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The 6.2 has a mechanical lift pump without a prime lever. The problem with cranking is that as the lift pump looses suction from slightly less functional check valves the starter is more used and the batteries may not be prime condition and cold.

A hand tire pump has plenty of capacity with an adapter - take 10 min and make an adapter, pump a couple of pounds of air pressure in and open the air bleed or a fitting.

The electric fuel pump is just a few min and a vacuum pump works well.

If you quit at the first stumble - starting is not much of a strain BUT I just saw (second hand) a $1600 bill for running out of fuel and killing the batteries (new), starter (new) needing a tow and a 50 mile ride home. The injection pump that was replaced was not defective. The fuel gage WAS inaccurate.
The shop was NOT competent.

The thing is if there is not 2# pressure in the injection pump it will not start, it will probably take 200 revolutions of the engine to do the prime or pick the alternative - any of them. The engine should start by the 2nd or 3 piston up and quicker when warm.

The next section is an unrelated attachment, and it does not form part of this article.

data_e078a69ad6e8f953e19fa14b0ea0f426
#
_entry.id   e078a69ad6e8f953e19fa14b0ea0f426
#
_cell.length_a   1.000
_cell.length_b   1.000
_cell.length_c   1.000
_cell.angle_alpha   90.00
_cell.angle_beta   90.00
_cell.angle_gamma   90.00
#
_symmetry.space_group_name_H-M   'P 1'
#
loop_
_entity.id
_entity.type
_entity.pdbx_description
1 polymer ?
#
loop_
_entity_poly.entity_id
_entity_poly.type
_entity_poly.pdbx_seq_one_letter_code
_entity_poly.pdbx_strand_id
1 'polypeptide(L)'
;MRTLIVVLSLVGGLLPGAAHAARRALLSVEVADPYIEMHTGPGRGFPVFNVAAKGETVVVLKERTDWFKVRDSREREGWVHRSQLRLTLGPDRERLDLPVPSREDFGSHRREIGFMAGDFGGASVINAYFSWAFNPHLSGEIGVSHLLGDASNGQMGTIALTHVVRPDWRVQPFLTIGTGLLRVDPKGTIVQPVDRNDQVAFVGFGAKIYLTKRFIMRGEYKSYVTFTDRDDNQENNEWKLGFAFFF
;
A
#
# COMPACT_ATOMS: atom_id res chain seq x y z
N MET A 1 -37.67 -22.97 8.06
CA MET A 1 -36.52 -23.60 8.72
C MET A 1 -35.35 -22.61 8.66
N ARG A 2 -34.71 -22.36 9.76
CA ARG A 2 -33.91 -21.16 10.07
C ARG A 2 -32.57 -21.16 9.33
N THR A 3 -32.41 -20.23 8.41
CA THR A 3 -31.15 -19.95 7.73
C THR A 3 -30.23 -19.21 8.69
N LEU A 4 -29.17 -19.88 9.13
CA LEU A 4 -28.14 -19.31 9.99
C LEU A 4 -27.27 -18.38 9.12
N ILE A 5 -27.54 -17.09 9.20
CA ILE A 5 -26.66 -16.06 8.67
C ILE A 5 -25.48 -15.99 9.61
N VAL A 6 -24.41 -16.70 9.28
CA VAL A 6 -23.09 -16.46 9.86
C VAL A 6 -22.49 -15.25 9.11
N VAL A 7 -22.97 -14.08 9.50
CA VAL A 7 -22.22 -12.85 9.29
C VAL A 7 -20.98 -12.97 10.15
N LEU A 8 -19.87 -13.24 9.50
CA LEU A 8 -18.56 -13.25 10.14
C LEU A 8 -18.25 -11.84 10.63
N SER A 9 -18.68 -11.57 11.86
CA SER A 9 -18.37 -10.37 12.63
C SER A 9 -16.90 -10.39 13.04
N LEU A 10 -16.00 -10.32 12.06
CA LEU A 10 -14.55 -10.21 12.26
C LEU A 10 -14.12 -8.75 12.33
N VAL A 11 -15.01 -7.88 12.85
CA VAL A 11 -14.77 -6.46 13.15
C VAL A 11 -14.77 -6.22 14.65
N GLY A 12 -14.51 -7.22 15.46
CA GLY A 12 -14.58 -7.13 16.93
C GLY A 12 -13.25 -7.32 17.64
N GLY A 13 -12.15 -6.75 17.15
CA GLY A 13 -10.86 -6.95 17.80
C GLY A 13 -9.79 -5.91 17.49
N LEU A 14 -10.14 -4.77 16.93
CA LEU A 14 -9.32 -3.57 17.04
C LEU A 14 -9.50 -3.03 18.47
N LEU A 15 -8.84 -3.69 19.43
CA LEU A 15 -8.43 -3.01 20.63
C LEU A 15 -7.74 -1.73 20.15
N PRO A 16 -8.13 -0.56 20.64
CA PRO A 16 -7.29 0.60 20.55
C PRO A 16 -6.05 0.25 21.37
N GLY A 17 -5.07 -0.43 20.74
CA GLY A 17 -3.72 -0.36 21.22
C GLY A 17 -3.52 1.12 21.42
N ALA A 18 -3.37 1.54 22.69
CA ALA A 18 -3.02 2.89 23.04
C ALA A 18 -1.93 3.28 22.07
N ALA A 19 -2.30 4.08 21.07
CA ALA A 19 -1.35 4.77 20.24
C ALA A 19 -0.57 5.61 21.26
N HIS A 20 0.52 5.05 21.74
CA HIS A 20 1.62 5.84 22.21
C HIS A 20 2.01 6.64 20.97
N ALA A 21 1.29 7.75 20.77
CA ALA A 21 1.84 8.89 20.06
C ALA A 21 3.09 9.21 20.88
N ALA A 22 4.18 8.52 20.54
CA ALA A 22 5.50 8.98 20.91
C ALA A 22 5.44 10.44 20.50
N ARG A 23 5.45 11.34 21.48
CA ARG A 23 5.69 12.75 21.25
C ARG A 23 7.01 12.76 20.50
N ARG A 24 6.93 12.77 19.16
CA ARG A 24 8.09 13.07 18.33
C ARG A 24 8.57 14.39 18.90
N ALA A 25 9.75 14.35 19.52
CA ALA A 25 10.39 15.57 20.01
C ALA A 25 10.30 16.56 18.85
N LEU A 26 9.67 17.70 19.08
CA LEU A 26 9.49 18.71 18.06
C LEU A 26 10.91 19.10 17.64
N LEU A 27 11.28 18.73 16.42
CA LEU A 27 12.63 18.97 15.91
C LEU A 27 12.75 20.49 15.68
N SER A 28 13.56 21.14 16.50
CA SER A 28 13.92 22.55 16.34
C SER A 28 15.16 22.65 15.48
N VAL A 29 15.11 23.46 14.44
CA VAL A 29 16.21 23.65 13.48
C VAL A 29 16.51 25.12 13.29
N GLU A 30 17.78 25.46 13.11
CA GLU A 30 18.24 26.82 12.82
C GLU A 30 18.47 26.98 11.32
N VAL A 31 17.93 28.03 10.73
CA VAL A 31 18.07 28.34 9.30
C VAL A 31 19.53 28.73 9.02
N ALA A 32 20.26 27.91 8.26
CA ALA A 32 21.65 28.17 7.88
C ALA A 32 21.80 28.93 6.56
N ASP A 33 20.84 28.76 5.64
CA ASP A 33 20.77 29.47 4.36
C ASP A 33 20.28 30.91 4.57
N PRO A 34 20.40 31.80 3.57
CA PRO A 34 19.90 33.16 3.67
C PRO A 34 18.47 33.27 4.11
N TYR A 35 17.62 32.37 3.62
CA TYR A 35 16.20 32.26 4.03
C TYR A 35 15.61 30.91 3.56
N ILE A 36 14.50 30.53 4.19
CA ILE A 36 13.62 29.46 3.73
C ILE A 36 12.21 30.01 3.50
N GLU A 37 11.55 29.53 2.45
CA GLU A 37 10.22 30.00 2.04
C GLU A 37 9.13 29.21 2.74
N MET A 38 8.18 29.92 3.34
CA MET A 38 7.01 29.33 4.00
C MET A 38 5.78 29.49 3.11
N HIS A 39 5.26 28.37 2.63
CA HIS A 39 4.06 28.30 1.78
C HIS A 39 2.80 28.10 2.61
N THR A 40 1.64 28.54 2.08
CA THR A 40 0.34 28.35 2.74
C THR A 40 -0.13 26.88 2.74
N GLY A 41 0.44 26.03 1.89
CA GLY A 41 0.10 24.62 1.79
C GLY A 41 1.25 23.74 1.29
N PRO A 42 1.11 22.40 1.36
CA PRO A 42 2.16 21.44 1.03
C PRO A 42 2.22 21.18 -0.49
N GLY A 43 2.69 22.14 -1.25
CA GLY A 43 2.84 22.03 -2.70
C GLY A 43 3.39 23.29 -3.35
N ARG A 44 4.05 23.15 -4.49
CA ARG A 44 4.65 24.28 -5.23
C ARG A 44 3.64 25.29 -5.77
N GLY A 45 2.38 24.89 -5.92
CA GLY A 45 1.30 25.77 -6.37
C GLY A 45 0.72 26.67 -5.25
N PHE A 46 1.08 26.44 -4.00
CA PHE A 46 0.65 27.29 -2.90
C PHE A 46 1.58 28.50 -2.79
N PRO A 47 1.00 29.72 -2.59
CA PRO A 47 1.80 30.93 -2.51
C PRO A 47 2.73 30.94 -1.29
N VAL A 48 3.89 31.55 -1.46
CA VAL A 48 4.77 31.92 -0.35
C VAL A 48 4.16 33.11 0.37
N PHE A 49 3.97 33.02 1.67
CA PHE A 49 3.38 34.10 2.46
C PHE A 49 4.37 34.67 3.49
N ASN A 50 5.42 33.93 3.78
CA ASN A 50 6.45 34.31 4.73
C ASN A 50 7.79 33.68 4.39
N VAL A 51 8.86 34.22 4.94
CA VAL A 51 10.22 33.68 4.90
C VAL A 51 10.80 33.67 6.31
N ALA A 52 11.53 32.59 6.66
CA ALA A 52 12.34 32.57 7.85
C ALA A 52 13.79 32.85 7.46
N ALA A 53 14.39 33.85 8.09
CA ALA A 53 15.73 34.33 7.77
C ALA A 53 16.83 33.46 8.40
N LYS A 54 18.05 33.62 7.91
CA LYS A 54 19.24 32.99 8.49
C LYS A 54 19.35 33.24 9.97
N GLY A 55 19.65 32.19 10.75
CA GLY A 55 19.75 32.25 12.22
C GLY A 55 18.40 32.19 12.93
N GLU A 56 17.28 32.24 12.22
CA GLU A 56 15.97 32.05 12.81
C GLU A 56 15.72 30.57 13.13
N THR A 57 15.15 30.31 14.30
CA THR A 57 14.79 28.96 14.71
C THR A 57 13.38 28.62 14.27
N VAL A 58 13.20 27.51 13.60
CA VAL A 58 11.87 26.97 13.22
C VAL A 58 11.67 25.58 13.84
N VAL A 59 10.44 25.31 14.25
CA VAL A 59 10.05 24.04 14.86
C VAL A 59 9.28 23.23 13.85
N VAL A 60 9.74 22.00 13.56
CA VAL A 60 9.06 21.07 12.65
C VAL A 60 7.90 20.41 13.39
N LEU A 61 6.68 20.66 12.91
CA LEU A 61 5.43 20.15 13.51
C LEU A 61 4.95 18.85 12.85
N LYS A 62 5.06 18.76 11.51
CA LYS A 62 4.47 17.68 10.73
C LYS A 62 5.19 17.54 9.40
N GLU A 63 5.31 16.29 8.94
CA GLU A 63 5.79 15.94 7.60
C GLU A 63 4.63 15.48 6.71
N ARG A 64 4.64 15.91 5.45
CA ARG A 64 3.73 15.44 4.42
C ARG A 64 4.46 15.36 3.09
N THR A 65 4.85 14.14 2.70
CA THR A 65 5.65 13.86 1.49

keydl
 

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Dual K20s mentioned something I left out. You must disconnect the injection pump solenoid. It's a one wire connection in front of the pump. This way as you're cranking the motor over you're not pumping in fuel to the motor. The purpose is to get the air out of the fuel system first. I forgot to do that one time and had a hell of a time trying to prime it. I had to put the battery charger on it cause it wore down my batterys. I wont forget next time LOL!
 

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I like to put an electric fuel pump on the fender well near the AC receiver drier. It's grounded, and I use a small cable with a clamp to connect it to the battery positive when I need it. Inline with the lift pump, it's just a hose when the engine is running and it's not on. But it works great to get air out of the line. In a pinch, I've used it to pump diesel from my tank to a fuel can for a friend in need.